When former South African President Thabo Mbeki brought back the notion of an African Renaissance to the African political circles in the late 1990s, the continent was at a different place than it is today. It was still suffering from decades of civil wars, dictatorships, bad governance, and socio-economic hardship. Africa was the ‘hopeless continent’. These were the issues the forefathers of the ‘African Renaissance’ sought to tackle when they set out to launch a plethora of new initiatives aimed at promoting popular participation and good governance, peace and security, ensuring the economic take off of the continent and repositioning Africa in a globalized world. Their first step was the establishment of institutions and processes that would carry these ambitions forward.
Thus, an African Union (AU) was founded, accompanied with the New Partnership for Africa’s Development (NEPAD) outlining the vision on how Africa would achieve its renaissance. The NEPAD documents insisted on good governance as the underlying principle for African development. The NEPAD was therefore equipped with the African Peer Review Mechanism (APRM), designed to promote governance in all its colors (from political to corporate to socio-economic development).
So, the institutions and processes are in motion. The Africa of today differs in many ways from what it was like in the late 1990s, although admittedly it is not picture-perfect. Africa became the ‘hopeful continent’ given the progress economic indicators registered, despite a protracted international financial crisis.
Previously absent governance initiatives, institutions and accompanying instruments have been established and provide the basis for the promotion of common governance norms. Although conflict persists some of African countries, the number of armed fights has declined; although its nature has changed with new forms of insecurity emerging, including terrorism. Politically, the position of Africa is more important thanks to a shifting international balance of power.
Now what? The agenda of the ‘African Renaissance’ as conceived in the late 1990s has not nearly been achieved. The challenges facing the continent have evolved as context changed.
There is now a need to redefine the way forward through an updated roadmap of the African Renaissance agenda. This revised agenda will need to build on the achievements of the first ‘version’. An African Renaissance 2.0 will need to focus on IDEALS:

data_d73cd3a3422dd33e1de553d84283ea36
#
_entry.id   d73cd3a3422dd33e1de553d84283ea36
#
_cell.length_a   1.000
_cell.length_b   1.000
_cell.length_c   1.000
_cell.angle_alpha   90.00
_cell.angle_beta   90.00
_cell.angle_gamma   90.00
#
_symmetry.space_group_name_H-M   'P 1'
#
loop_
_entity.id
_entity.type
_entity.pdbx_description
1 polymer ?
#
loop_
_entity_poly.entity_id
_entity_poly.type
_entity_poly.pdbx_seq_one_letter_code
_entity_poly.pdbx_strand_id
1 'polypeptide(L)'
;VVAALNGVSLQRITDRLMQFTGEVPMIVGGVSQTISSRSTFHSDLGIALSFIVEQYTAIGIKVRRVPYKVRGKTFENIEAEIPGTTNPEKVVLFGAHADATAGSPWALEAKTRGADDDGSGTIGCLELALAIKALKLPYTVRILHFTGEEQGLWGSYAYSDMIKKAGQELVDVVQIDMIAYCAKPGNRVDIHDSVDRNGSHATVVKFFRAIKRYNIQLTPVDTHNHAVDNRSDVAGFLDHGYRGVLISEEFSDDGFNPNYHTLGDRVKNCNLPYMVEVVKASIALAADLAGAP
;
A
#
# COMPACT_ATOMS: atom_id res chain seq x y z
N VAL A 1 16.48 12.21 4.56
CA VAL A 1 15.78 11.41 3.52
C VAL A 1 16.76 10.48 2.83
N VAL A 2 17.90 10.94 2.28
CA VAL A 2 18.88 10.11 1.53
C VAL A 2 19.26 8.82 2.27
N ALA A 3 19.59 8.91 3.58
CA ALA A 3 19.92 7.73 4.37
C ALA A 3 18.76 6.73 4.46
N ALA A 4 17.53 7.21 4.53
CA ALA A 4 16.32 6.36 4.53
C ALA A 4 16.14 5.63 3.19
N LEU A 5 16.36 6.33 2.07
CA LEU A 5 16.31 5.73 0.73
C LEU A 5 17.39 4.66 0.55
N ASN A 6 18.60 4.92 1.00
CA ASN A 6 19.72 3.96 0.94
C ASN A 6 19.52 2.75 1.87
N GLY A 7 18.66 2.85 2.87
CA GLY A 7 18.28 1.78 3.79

- I like… implementation: Norms were established, notably in the governance area but the key challenge now is to ensure that governemnts respected these and put them effectively in place. This is pivotal in ensuring that the African Renaissance supports a real transformative agenda on the continent.
- D like… diversity: Moving beyond the formal structures and finding ways to reconcile efforts taken by the institutions (the formal actors) with what is emerging from non-institutional actors in Africa (civil society, small and larger businesses, etc.) many of which have significantly contributed to the progress recorded over the last decade.
- E like… efficiency: the starting point in the early 2000s was to establish the right institutions and agree on the basic principles that would guide the first phase of the African Renaissance. Without them there would have been little available to hook the agenda to. The challenge for a the new ‘version’ of the African Renaissance is to identify the key priorities that help in making the jump to the next steps. The challenges the continent is currently facing are still significant. An agreement on what the critical next steps that can take Africa yet another leap forward would be critical in guiding the next phase.
- A like… audacity: new economic and political prospects will necessarily bring about change, not only in the way Africa conducts its own policies at the national and continental level, but also in the way it engages with its development partners. Africa will need to assume its choices and take full ownership of its initiatives.
- L like… leverage: Africa’s international position has changed. This provides it with opportunities to improve the management of its international relations, to reap more benefits for its development ambitions. But this cannot be done in a vacuum. It will require a common continental vision on how development occurs. Yet in the course of the 2000s several African leaders have expressed their concerns about the vision enshrined in the NEPAD declaration, which was due to serve as a common African understanding on development. Would there then be a need to further debate the premises on which development was conceived in the early 2000s and agree on a new vision?
- S like… sustainability: The failure to transform the impressive economic figures into tangible socio-economic gains for the population will defeat the peace and security as well as the governance agendas that the African Renaissance aspires to achieve. Finding ways to use quick gains to ensure sustainable impact is yet to be further discussed both within African policy circles as well as academia. Yet without it, it will be difficult to sustain the momentum of an African Renaissance. Sustainability also means the ability of Africa to fully embrace the agenda of the African Renaissance without heavy dependence on international partners.
Discussions on the African Renaissance aren’t an intellectual exercise of yet another African Union Summit. In policy terms, this week’s meeting has the potential to redefine the African agenda for the upcoming years and clarify the African vision for its future in the same way the AU Summit had done it back in 2000.
This blog post features the author’s personal views and does not represent the view of ECDPM.